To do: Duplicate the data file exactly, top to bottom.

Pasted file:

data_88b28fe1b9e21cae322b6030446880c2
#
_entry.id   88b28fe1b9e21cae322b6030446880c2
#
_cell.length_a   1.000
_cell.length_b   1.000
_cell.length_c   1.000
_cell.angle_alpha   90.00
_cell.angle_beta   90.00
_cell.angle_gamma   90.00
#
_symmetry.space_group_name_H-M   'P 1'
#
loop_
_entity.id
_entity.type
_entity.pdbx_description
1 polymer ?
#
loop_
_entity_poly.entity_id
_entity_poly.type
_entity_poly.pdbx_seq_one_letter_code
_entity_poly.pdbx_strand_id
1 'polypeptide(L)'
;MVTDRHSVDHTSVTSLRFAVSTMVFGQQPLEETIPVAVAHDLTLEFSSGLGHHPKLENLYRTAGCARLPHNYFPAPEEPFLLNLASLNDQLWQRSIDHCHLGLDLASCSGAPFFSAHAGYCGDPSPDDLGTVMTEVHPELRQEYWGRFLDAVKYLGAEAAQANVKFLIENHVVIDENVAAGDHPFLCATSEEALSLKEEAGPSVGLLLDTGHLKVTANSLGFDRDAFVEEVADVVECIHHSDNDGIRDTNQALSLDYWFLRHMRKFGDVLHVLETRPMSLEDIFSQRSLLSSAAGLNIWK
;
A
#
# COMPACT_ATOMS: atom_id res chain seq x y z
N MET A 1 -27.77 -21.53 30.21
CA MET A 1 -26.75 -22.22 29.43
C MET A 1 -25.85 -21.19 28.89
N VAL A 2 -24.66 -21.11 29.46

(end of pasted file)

data_88b28fe1b9e21cae322b6030446880c2
#
_entry.id   88b28fe1b9e21cae322b6030446880c2
#
_cell.length_a   1.000
_cell.length_b   1.000
_cell.length_c   1.000
_cell.angle_alpha   90.00
_cell.angle_beta   90.00
_cell.angle_gamma   90.00
#
_symmetry.space_group_name_H-M   'P 1'
#
loop_
_entity.id
_entity.type
_entity.pdbx_description
1 polymer ?
#
loop_
_entity_poly.entity_id
_entity_poly.type
_entity_poly.pdbx_seq_one_letter_code
_entity_poly.pdbx_strand_id
1 'polypeptide(L)'
;MVTDRHSVDHTSVTSLRFAVSTMVFGQQPLEETIPVAVAHDLTLEFSSGLGHHPKLENLYRTAGCARLPHNYFPAPEEPFLLNLASLNDQLWQRSIDHCHLGLDLASCSGAPFFSAHAGYCGDPSPDDLGTVMTEVHPELRQEYWGRFLDAVKYLGAEAAQANVKFLIENHVVIDENVAAGDHPFLCATSEEALSLKEEAGPSVGLLLDTGHLKVTANSLGFDRDAFVEEVADVVECIHHSDNDGIRDTNQALSLDYWFLRHMRKFGDVLHVLETRPMSLEDIFSQRSLLSSAAGLNIWK
;
A
#
# COMPACT_ATOMS: atom_id res chain seq x y z
N MET A 1 -27.77 -21.53 30.21
CA MET A 1 -26.75 -22.22 29.43
C MET A 1 -25.85 -21.19 28.89
N VAL A 2 -24.66 -21.11 29.46